ELVING: They want to hear that the president is prepared to go farther than he has said he would up to now. They want to see the president go for regime change, the end of the Assad dictatorship. They think anything short of that will be counterproductive and lead to a worse situation in Syria, and what they want to hear from the White House then is the exact opposite of what most members of Congress say they want to hear.
Most in Congress are fearful of regime change. They think it sounds lengthy and bloody and just like Iraq. And all the polling suggests that that's where most Americans are, too.
YOUNG: Yeah, well, and we're hearing from some on the other side of the equation, some Democrats in particular saying today that they want the resolution to be reworded because it does seem too open-ended. But just what is your sense here? This has been sort of marching inexorably along. What is your sense of time?
ELVING: In a sense, they have a week or two in which to lay this out before Congress actually votes. But in another sense we are already in the 11th hour in this debate. People are already talking about this way more than they were a week ago, before the president's announcement of Friday, way more than two weeks ago when the gas attack actually happened there in the suburbs of Damascus.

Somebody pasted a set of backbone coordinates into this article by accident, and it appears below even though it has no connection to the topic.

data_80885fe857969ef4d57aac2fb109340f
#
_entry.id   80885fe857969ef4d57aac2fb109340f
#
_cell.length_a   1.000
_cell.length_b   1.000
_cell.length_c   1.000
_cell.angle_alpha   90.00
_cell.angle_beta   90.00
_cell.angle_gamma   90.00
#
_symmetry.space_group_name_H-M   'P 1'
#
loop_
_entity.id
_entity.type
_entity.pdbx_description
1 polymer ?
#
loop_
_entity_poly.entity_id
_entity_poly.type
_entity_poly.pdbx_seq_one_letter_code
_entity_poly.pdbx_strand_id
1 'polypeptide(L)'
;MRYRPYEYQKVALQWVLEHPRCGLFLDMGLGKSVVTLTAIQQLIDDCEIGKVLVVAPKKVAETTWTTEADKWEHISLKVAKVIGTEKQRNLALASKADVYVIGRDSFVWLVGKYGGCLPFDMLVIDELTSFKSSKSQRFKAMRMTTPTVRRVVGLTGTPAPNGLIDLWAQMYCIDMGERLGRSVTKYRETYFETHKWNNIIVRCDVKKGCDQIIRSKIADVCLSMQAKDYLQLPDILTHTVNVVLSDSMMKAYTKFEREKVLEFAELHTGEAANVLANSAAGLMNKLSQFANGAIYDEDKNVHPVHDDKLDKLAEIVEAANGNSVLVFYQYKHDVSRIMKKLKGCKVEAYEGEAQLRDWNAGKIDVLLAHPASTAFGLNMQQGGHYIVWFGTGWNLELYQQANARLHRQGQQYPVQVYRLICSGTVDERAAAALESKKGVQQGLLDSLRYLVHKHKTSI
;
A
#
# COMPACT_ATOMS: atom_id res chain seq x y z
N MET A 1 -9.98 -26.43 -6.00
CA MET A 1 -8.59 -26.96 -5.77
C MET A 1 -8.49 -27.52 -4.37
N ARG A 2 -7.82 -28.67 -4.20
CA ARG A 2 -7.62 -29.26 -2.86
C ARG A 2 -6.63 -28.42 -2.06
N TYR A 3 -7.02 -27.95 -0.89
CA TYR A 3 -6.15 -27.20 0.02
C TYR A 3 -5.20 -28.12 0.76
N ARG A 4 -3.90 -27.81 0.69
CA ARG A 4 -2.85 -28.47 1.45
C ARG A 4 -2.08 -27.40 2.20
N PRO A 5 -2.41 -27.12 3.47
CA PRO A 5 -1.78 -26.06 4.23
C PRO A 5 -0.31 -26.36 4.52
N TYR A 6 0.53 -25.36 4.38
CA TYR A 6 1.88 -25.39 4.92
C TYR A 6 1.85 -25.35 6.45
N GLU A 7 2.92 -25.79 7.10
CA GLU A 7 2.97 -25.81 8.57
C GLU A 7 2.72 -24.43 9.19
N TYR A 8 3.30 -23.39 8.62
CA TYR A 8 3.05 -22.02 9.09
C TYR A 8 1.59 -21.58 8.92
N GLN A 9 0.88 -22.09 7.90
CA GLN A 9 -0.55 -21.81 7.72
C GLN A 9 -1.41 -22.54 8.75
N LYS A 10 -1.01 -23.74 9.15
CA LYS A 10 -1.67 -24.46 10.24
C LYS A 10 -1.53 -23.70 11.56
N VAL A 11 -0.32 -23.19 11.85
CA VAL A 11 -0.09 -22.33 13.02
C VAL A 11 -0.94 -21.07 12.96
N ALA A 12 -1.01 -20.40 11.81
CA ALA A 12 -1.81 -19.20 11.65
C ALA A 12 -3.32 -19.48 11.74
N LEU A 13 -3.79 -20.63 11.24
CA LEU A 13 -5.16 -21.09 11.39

And even though the votes won't be taken until mid-month, the war for the hearts and minds of America is already underway.
YOUNG: Yeah. And by the way, I mentioned there were some on the Democratic side saying it was too open-ended. How is this vote expected to fall? Is it perfectly along party lines? I'm sure not.
ELVING: No, not this time, not as clean and absolute as the way we've been seeing of late. Some Democrats are very much opposed to the president on this, and some Republicans support a strike, and some would go further, as you were pointing out. So in the Senate, most of the opposition will likely come from Republicans, Libertarians and limited-government conservatives but also from anti-war liberal Democrats who don't see our national security interests really involved here and who fear a wider war as a result.
In the House you have Republican leaders saying they'll support the intervention, many of them, on the committee side. And you also have the Democratic speaker, Nancy Pelosi, supporting a limited strike. But you'll see the same sources of opposition we see in the Senate, in the House, just in larger numbers.
YOUNG: And Ron Elving, it's worth reminding younger listeners maybe in particular that this is not historically all that unusual for a president to seek congressional approval.
ELVING: That's right. Back in the World War II era, we actually had declarations of war, and since then Congress has primarily passed resolutions that gave the president open-ended or relatively open-ended authority. That's what we had in Vietnam. It's what we saw in Iraq in the last decade. That's more or less what the president seems to be looking for here in a limited sense.
YOUNG: Yeah, well at least seeking some approval. Ron Elving, NPR senior Washington editor. Ron, thank you.
ELVING: Thank you, Robin. Transcript provided by NPR, Copyright NPR.